ken Hatch

Wednesday, April 30, 2003
Humm...where have I heard the name N. Gregory Mankiw ?

N. Gregory Mankiw (1998), Principles of Economics (New York: Dryden: 0030982383).

Thinking Like an Economist: Why Economists Disagree: Charlatans and Cranks:

pp. 29-30: An example of fad economics occurred in 1980, when a small group fo economists advised presidential candidate Ronald Reagan that an across-the-board cut in income tax rates would raise tax revenue. They argued that if people could keep a higher fraction of their income, people would work harder to earn more income. Even though tax rates would be lower, income would raise by so much, they claimed, that tax revenue would rise. Almost all professional economists, including most of those who supported Reagan's proposal to cut taxes, viewed this outcome as too optimistic. Lower tax rates might encourage people to work harder, and this extra effort would offset the direct effects of lower tax rates to some extent. But there was no credible evidence that work effort would rise by enough to caues tax revenues to rise in the face of lower tax rates. George Bush, also a presidential candidate in 1980, agreed with most of the professional economists: He called this idea "voodoo economics." Nonetheless, the argument was appealing to Reagan, and it shaped the 1980 presidential campaign and the economic policies of the 1980s....

Tuesday, April 29, 2003

More 0n Korea, Nicholas Kristof in the NYT . Other than his “...Mr. Bush's refusal to reward North Korean bad behavior is perfectly admirable, but it's also entirely impractical...” line it is a pretty good op-ed. There is nothing admirable about stupidity and if Bush misses this opportunity the blood of the world will be on his hands.

From the New York Times :

“Workers in other industries could only dream about the rules of everyday conduct established by agreements between the major airlines and their unions over the last few decades. Pilots worked 80 hours or less during an entire month. Mechanics were paid for waving planes away from gates. Flight attendants got to stay in luxury hotels on the road...”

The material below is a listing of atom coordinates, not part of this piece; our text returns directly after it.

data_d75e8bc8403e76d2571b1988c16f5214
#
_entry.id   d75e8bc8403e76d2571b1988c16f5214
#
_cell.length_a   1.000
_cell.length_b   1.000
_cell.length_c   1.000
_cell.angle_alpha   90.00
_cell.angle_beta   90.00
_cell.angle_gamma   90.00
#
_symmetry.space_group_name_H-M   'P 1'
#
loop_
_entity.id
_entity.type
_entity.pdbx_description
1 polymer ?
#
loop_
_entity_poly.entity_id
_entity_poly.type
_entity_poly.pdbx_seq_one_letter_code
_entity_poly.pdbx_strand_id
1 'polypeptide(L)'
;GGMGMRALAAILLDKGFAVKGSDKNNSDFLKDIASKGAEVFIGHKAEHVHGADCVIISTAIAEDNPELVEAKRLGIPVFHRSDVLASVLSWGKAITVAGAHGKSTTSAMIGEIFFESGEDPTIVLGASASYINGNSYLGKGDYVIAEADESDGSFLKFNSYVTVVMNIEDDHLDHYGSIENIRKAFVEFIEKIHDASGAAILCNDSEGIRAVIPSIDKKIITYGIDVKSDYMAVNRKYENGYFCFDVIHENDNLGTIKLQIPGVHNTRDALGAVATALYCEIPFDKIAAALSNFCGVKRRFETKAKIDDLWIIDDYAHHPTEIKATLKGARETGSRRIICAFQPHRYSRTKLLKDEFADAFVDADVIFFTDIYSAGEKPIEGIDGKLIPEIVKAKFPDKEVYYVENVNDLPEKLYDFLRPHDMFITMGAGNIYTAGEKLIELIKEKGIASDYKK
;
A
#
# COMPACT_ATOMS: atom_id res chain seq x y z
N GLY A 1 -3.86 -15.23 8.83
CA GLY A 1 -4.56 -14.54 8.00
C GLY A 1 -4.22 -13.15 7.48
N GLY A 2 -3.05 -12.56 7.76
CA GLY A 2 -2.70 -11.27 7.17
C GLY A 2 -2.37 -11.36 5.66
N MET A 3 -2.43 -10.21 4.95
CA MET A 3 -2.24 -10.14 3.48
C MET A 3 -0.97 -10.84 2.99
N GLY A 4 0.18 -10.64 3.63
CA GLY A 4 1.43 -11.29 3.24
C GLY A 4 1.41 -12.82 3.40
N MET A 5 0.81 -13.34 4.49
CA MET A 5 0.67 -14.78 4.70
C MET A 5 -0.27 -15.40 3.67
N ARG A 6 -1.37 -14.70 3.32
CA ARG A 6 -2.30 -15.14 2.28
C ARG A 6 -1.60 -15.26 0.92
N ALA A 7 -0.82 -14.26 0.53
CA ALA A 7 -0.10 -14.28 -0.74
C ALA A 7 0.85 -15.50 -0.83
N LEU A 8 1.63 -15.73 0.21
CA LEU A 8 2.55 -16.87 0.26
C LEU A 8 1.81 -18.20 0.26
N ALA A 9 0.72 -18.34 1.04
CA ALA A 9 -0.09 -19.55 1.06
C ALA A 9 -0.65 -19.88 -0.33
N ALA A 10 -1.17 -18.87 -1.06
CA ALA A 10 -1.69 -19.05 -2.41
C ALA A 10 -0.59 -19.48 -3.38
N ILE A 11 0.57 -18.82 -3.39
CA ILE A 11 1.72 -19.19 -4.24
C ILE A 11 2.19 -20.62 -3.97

Such a short paragraph, so much Bull Shit.

Pilots are paid by the hour flown and they bid airline established “lines” that usually run from 70 hours to 100 hours per month. That doesn’t sound like much until you add in the fact that most “lines” are for 4 day trips and the duty days are usually over 10 hours each. On most lines the duty day will be close to fourteen hours, the maximum allowed by FAA regulation. Do the math; a 4 day line at an average of 12 hours on duty per day is 48 hours per week or 192 per month and that doesn’t include the 3 nights spent away from home. Airline management is getting away with only paying for 80 hours when their pilots are working at least twice as many hours. Some dream work rules.

Mechanics “waving” planes away from gates gives the image of a high paid mechanic doing a “Queen Elizabeth” wave as the plane pulls away. The mechanic waving she so airily dismisses is using very specific hand signals to guide the pilot and the aircraft out of a crowded ramp area. During the “push back” phase the pilot can’t see where he is going. Yep real feather bedding there. Airline management wants to turn the job over to baggage handlers? Like I say fish stinks from the head.

Those damn Flight Attendants and “luxury “ hotels, she may have a point if you think any hotel nicer than a Motel 6 is a “luxury” hotel.